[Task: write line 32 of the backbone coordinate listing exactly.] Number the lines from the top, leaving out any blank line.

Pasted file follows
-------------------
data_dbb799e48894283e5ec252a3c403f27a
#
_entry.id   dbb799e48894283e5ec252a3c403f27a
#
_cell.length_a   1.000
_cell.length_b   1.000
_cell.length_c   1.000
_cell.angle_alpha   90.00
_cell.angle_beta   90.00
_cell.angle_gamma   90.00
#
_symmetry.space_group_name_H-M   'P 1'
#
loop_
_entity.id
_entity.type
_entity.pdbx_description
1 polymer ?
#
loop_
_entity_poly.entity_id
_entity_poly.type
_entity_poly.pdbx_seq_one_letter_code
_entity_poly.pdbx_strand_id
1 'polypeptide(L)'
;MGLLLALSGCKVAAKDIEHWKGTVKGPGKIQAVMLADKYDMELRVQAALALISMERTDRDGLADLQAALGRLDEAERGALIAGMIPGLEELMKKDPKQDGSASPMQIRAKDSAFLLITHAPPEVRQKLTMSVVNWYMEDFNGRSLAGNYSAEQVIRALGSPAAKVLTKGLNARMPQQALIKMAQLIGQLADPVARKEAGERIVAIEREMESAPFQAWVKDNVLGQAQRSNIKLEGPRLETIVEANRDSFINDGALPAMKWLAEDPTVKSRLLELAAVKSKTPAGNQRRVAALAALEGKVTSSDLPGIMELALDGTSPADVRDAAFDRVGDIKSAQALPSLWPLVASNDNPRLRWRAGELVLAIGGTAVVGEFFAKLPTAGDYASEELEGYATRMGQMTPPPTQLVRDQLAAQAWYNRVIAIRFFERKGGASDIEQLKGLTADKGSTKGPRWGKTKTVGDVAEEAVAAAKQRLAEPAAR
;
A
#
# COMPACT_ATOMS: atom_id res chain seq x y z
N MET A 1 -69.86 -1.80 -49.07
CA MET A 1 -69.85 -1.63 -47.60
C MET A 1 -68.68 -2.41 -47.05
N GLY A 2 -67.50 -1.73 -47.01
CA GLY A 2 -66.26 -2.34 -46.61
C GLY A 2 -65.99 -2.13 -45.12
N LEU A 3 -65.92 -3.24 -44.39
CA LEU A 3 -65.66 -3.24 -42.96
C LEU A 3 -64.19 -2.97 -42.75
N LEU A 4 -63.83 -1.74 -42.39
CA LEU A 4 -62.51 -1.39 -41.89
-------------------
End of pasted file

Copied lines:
CA MET A 1 -69.85 -1.63 -47.60